5-Loxin can benefit osteoarthritis, says study

By Shane Starling

- Last updated on GMT

Related tags Osteoarthritis Non-steroidal anti-inflammatory drug

A PL Thomas-sponsored study has demonstrated the potential of the anti-inflammatory Ayurvedic herb 5-Loxin to relieve the symptoms of arthritis of the knee.

The 90-day study, co-sponsored by Indian supplier, Laila Nutraceuticals, found a significant number of patients over the age of 40 given 100mg and 250mg of PL Thomas's 5-Loxin daily registered reduced pain and improved physical function.

PL Thomas’s version of 5-Loxin has been on-market since 2004, the first ingredient it launched in conjunction with Laila, and is extracted from the Boswellia serrata​ plant, also known as frankincense.

Boswellia serrata​ has a long history of use as an anti-inflammatory in Ayurvedic medicine.

The extract contains boswellic acids including acetyl-keto-beta (AKBA), thought to be the most potent anti-inflammatory constituent.

The double blind, randomised, placebo controlled study, published July 30 in Arthritis Research & Therapy​, found significant improvements in knee health and performance were detected after seven days in the group given 250mg of 5-Loxin daily.

As well as reductions in pain scores, drops in synovial fluid matrix metalloproteinase-3 fluid activity were recorded in both groups. Synovial fluids are enzymes that can damage connective tissue such cartilage and collagen.

There was no statistical change in the placebo group which was given an identical-looking supplement but consisting of only rice bran.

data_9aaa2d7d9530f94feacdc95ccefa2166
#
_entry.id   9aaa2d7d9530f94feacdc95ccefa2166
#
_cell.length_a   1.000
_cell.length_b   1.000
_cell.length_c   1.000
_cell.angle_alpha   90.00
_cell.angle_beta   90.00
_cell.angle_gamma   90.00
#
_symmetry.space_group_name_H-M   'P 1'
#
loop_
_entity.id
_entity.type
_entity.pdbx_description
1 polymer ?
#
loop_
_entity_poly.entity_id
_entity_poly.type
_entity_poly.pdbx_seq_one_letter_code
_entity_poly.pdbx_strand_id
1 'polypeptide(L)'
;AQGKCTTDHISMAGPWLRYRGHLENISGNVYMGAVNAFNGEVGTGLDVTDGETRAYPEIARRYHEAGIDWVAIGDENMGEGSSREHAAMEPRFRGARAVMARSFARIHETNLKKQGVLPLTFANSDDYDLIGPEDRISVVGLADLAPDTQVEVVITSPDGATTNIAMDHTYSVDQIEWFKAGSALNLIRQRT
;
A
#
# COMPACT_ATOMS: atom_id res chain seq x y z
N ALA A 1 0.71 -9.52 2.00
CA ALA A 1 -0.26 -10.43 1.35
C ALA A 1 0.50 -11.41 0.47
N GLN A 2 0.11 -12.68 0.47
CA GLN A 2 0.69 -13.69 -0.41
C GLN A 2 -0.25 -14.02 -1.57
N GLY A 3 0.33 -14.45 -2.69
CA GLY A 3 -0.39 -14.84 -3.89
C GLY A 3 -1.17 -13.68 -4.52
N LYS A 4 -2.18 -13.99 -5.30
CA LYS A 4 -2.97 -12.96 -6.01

Each group began with 25 participants although only 70 finished the trial which had check-in points at seven, 30, 60 and 90 days.

“5-Loxin may exert its beneficial effects by controlling inflammatory responses through reducing pro-inflammatory modulators, and it may improve joint health by reducing the enzymatic degradation of cartilage in OA patients,”​ the researchers concluded.

The study, led by Siba Raychaudhuri of the University of California, assessed participant levels of pain, joint stiffness and mobility.

Raychaudhuri noted the results of the study were significant because of the number of existing osteoarthritis treatments that had side-effects.

Such treatments included nonopioid analgesics such as acetaminophen and non-steroidal anti-inflammatory drugs (NSAIDs), including cyclo-oxygenase II inhibitors.

These are proven to reduce pain and inflammation but have been associated with increased risk for gastrointestinal bleeding, hypertension, congestive heart failure and renal insufficiency.

The study saw minor side-effects observed in both active and placebo groups that included diarrhoea, nausea, abdominal pain, mild fever and general weakness.

But no safety issues were recorded.

In the UK, about seven million people are reported to have long-term health problems associated with arthritis. Around 206m working days were lost in the UK in 1999-2000, equal to £18bn (€26bn) of lost productivity.

Osteoarthritis is estimated to affect 21 million people in the US.

Source: Arthritis Research & Therapy

Volume 10, Issue 4

“A double blind, randomized, placebo controlled study of the efficacy and safety of 5-Loxin for treatment of osteoarthritis of the knee”

Authors: Krishanu Sengupta, Krishnaraju V Alluri, Andey Rama Satish, Simanchala Mishra, Trimurtulu Golakoti, Kadainti VS Sarma, Dipak Dey and Siba P Raychaudhuri

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